16. 16. Stages in PLC Development Access & Motivation Socialisation Information Exchange Knowledge Construction Developmen t (Reflection)
  17. 17. Group Formation & Leadership Styles Adapted from Tuckman, 1965
  18. 18. HEIs Subject Organisations Roles UnionsSACE Circuit managersPrincipal DBE DTDCs PEDs Teachers
  19. 19. Clarification of Roles DTDC staff Subject Advisors SMGD/ CMs  To advocate PLCs via SACE CPTD Management system  To support PLCs with resources and expertise on e.g. facilitation skills, video analysis, the use of ICT etc.  To function as a hub for exchanging PLC practices within the district.  Encourage (outside) trainers to use PLCs as a follow up to all professional development delivered at or by the DTDC.  To provide annual progress reports of implementation of PLCs to the provincial level.  To develop synergies between PLCs and district subject committees  To motivate and encourage teachers to start and continue PLCs.  To facilitate PLCs (especially in a start-up phase) and then gradually capacitate PLC members to take full ownership.  Use PLCs as a follow up strategy for all CPD.  Actively bring teachers together.  Exchange ideas and act as a link between PLCs, between PLC and experts.  Bring in subject expertise.  Identify needs with teachers that could lead to the establishment of PLCs.  Monitor existing PLCs (together with PLC participants) and liaise the information to the DTDC.  Motivate and encourage principals to form PLCs for principals.  To encourage principals to support PLCs of teachers (as follow up of IQMS).  Encourage (outside) trainers to use PLCs as a follow up to all professional development delivered at or by the DTDC.  Monitor the implementation and impact of PLCs.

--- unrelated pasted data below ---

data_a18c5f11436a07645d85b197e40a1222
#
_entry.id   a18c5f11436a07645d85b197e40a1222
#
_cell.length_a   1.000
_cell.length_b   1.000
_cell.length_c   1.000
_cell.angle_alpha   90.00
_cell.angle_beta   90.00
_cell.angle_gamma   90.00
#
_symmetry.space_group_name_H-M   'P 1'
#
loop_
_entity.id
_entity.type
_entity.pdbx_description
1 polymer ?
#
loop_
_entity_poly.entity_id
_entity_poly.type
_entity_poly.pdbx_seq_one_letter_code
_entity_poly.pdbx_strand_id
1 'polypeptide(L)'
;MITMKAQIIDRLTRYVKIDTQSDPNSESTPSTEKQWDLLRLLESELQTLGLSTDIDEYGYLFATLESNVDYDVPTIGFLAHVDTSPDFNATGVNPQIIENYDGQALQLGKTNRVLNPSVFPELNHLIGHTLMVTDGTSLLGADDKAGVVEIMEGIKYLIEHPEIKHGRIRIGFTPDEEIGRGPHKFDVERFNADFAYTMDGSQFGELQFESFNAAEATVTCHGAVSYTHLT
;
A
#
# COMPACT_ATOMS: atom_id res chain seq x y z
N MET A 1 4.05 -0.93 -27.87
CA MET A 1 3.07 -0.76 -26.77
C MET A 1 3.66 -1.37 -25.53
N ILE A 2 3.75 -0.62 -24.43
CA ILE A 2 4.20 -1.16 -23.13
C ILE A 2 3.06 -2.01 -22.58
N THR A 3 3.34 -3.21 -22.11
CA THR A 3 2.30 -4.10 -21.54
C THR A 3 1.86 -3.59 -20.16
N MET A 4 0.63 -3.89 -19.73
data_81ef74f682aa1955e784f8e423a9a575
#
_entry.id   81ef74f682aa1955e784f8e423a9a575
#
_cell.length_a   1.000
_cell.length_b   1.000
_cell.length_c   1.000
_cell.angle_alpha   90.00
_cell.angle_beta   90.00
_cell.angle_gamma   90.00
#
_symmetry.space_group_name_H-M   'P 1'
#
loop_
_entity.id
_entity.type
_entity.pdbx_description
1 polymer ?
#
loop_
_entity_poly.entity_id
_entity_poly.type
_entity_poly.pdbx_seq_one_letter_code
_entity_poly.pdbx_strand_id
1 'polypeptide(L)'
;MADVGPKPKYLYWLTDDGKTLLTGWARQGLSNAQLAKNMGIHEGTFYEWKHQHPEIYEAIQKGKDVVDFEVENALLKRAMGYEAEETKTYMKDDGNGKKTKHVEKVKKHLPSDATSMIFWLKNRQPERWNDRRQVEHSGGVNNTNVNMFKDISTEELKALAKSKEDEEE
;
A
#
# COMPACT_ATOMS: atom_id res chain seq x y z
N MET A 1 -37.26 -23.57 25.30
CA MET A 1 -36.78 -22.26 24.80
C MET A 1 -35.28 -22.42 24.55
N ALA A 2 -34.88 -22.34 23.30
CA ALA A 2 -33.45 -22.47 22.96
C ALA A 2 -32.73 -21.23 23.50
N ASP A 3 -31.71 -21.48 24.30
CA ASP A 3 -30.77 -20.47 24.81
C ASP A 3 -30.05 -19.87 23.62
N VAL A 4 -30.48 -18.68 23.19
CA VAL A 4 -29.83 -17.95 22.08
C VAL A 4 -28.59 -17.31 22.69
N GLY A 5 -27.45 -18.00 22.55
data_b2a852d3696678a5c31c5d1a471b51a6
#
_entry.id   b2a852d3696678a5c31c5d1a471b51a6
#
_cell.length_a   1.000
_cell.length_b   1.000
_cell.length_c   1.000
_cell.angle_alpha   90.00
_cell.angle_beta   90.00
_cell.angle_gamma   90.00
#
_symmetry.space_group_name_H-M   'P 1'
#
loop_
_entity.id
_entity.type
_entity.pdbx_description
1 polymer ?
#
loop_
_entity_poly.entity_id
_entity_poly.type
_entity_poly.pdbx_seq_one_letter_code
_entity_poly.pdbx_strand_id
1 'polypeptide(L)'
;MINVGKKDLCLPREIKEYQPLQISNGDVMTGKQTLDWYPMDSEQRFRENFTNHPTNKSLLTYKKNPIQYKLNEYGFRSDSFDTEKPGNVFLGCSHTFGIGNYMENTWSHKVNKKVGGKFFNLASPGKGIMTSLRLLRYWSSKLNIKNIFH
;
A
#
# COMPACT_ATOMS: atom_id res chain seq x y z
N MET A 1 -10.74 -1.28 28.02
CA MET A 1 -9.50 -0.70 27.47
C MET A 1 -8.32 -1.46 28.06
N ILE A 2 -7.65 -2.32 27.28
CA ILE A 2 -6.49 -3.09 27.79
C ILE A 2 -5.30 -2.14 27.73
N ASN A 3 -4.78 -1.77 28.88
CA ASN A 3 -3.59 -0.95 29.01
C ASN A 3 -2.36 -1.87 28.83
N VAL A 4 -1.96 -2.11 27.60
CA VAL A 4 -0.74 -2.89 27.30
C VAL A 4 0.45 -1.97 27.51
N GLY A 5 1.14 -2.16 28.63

20. 20. Role of the School Principal • Motivating teachers • Guide establishment of PLCs • Monitor functioning of PLCs • Reward well functioning PLCs • Support PLCs by resource allocation, logistics and timetabling • Facilitate sharing among PLCs • Participate in PLC of principals
  21. 21. Leadership Transformational Instructional ReflectiveIntentional Distributed 21 Leadership Styles in a PLC
  22. 22. Questions to ask when starting a PLC • Where do we want to go? • Who is working with us? • What do we want to achieve as soon as possible and what can wait? • What do we need to invest? • What skills do we need to develop before starting? • How will we monitor our progress? • How will we communicate our progress to others? • Who will be the facilitator and what are his/ her tasks?
  23. 23. Questions to ask when starting a PLC • How will we make decisions? • How will we encourage participation? • How and when will we know if we have achieved our objectives? • What do we expect from each member? • Does the project have the support of all stakeholders? • When and how frequently do we meet? • Is there support for scheduling ongoing meetings? (Gather-Thurler, 2000; Koffi et al., 2000)
  24. 24. Questions and Answers Should PLCs replace workshops and trainings outside the school? NO
  25. 25. Questions and Answers Should participation in PLCs be made compulsory? NO
  26. 26. Questions and Answers Are PLCs only for new teachers? NO
  27. 27. Questions and Answers Can PLCs take place at district level? YES
  28. 28. Questions and Answers Are PLCs grade and subject bound? NO
  29. 29. • Members of PLCs should come together at least once a month No, but…
  30. 30. Concluding What are you taking away from this activity?